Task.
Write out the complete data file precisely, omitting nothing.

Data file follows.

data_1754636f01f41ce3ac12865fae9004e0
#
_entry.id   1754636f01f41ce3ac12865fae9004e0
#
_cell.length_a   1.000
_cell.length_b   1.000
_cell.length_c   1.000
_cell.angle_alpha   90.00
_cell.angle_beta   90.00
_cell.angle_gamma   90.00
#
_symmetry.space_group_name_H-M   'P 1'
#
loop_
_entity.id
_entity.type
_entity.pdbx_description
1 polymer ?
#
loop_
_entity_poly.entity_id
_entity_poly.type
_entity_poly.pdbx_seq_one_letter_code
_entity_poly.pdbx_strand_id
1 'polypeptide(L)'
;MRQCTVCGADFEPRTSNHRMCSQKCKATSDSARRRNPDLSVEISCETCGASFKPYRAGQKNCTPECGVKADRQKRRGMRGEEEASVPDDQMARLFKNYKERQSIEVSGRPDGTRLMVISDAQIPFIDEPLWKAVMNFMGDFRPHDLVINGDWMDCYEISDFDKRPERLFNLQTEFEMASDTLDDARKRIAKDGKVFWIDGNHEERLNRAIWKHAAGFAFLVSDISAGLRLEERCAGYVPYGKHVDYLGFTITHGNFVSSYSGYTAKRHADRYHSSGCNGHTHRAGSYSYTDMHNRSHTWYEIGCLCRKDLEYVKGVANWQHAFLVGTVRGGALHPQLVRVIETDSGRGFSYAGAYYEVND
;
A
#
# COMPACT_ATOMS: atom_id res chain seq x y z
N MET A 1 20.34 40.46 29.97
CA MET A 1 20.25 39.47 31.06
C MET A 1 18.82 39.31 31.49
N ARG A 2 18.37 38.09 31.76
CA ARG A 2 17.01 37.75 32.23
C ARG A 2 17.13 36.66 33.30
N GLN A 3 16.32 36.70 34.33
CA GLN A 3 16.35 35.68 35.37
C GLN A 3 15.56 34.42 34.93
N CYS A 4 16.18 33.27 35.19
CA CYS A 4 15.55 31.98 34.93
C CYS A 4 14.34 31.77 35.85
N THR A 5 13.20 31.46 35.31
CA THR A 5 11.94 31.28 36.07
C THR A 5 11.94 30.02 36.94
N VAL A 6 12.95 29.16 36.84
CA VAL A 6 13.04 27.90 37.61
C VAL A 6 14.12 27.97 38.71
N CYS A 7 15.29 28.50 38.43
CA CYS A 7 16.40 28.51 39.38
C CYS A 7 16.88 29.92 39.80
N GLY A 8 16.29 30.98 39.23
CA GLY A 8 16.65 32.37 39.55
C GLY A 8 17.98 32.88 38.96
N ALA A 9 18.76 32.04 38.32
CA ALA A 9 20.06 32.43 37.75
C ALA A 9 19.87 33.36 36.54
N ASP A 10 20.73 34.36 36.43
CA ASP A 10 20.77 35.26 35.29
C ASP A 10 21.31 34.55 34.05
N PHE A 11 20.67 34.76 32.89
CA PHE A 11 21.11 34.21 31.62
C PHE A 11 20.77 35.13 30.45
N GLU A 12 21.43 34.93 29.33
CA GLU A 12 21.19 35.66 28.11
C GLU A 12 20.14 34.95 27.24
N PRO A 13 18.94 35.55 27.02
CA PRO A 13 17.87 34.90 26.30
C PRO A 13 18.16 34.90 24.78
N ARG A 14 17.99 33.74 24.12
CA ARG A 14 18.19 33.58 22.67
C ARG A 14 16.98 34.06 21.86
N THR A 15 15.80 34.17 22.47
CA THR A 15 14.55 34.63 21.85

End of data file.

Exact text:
data_1754636f01f41ce3ac12865fae9004e0
#
_entry.id   1754636f01f41ce3ac12865fae9004e0
#
_cell.length_a   1.000
_cell.length_b   1.000
_cell.length_c   1.000
_cell.angle_alpha   90.00
_cell.angle_beta   90.00
_cell.angle_gamma   90.00
#
_symmetry.space_group_name_H-M   'P 1'
#
loop_
_entity.id
_entity.type
_entity.pdbx_description
1 polymer ?
#
loop_
_entity_poly.entity_id
_entity_poly.type
_entity_poly.pdbx_seq_one_letter_code
_entity_poly.pdbx_strand_id
1 'polypeptide(L)'
;MRQCTVCGADFEPRTSNHRMCSQKCKATSDSARRRNPDLSVEISCETCGASFKPYRAGQKNCTPECGVKADRQKRRGMRGEEEASVPDDQMARLFKNYKERQSIEVSGRPDGTRLMVISDAQIPFIDEPLWKAVMNFMGDFRPHDLVINGDWMDCYEISDFDKRPERLFNLQTEFEMASDTLDDARKRIAKDGKVFWIDGNHEERLNRAIWKHAAGFAFLVSDISAGLRLEERCAGYVPYGKHVDYLGFTITHGNFVSSYSGYTAKRHADRYHSSGCNGHTHRAGSYSYTDMHNRSHTWYEIGCLCRKDLEYVKGVANWQHAFLVGTVRGGALHPQLVRVIETDSGRGFSYAGAYYEVND
;
A
#
# COMPACT_ATOMS: atom_id res chain seq x y z
N MET A 1 20.34 40.46 29.97
CA MET A 1 20.25 39.47 31.06
C MET A 1 18.82 39.31 31.49
N ARG A 2 18.37 38.09 31.76
CA ARG A 2 17.01 37.75 32.23
C ARG A 2 17.13 36.66 33.30
N GLN A 3 16.32 36.70 34.33
CA GLN A 3 16.35 35.68 35.37
C GLN A 3 15.56 34.42 34.93
N CYS A 4 16.18 33.27 35.19
CA CYS A 4 15.55 31.98 34.93
C CYS A 4 14.34 31.77 35.85
N THR A 5 13.20 31.46 35.31
CA THR A 5 11.94 31.28 36.07
C THR A 5 11.94 30.02 36.94
N VAL A 6 12.95 29.16 36.84
CA VAL A 6 13.04 27.90 37.61
C VAL A 6 14.12 27.97 38.71
N CYS A 7 15.29 28.50 38.43
CA CYS A 7 16.40 28.51 39.38
C CYS A 7 16.88 29.92 39.80
N GLY A 8 16.29 30.98 39.23
CA GLY A 8 16.65 32.37 39.55
C GLY A 8 17.98 32.88 38.96
N ALA A 9 18.76 32.04 38.32
CA ALA A 9 20.06 32.43 37.75
C ALA A 9 19.87 33.36 36.54
N ASP A 10 20.73 34.36 36.43
CA ASP A 10 20.77 35.26 35.29
C ASP A 10 21.31 34.55 34.05
N PHE A 11 20.67 34.76 32.89
CA PHE A 11 21.11 34.21 31.62
C PHE A 11 20.77 35.13 30.45
N GLU A 12 21.43 34.93 29.33
CA GLU A 12 21.19 35.66 28.11
C GLU A 12 20.14 34.95 27.24
N PRO A 13 18.94 35.55 27.02
CA PRO A 13 17.87 34.90 26.30
C PRO A 13 18.16 34.90 24.78
N ARG A 14 17.99 33.74 24.12
CA ARG A 14 18.19 33.58 22.67
C ARG A 14 16.98 34.06 21.86
N THR A 15 15.80 34.17 22.47
CA THR A 15 14.55 34.63 21.85